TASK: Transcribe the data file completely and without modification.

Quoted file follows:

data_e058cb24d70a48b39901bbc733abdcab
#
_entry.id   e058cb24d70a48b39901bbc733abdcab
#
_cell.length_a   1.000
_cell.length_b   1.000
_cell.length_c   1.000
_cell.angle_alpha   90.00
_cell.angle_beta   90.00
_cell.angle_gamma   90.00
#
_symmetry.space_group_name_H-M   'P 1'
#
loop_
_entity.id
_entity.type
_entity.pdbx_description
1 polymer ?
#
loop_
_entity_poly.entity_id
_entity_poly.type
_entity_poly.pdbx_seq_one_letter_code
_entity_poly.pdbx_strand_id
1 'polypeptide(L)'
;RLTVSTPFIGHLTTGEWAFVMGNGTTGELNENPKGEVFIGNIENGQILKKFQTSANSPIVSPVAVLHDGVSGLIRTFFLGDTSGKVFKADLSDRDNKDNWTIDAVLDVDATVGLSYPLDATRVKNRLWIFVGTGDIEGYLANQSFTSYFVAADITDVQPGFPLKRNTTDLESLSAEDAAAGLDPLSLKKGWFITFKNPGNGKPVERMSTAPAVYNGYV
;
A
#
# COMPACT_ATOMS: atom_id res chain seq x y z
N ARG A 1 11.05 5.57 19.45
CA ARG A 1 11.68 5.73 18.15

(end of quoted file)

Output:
data_e058cb24d70a48b39901bbc733abdcab
#
_entry.id   e058cb24d70a48b39901bbc733abdcab
#
_cell.length_a   1.000
_cell.length_b   1.000
_cell.length_c   1.000
_cell.angle_alpha   90.00
_cell.angle_beta   90.00
_cell.angle_gamma   90.00
#
_symmetry.space_group_name_H-M   'P 1'
#
loop_
_entity.id
_entity.type
_entity.pdbx_description
1 polymer ?
#
loop_
_entity_poly.entity_id
_entity_poly.type
_entity_poly.pdbx_seq_one_letter_code
_entity_poly.pdbx_strand_id
1 'polypeptide(L)'
;RLTVSTPFIGHLTTGEWAFVMGNGTTGELNENPKGEVFIGNIENGQILKKFQTSANSPIVSPVAVLHDGVSGLIRTFFLGDTSGKVFKADLSDRDNKDNWTIDAVLDVDATVGLSYPLDATRVKNRLWIFVGTGDIEGYLANQSFTSYFVAADITDVQPGFPLKRNTTDLESLSAEDAAAGLDPLSLKKGWFITFKNPGNGKPVERMSTAPAVYNGYV
;
A
#
# COMPACT_ATOMS: atom_id res chain seq x y z
N ARG A 1 11.05 5.57 19.45
CA ARG A 1 11.68 5.73 18.15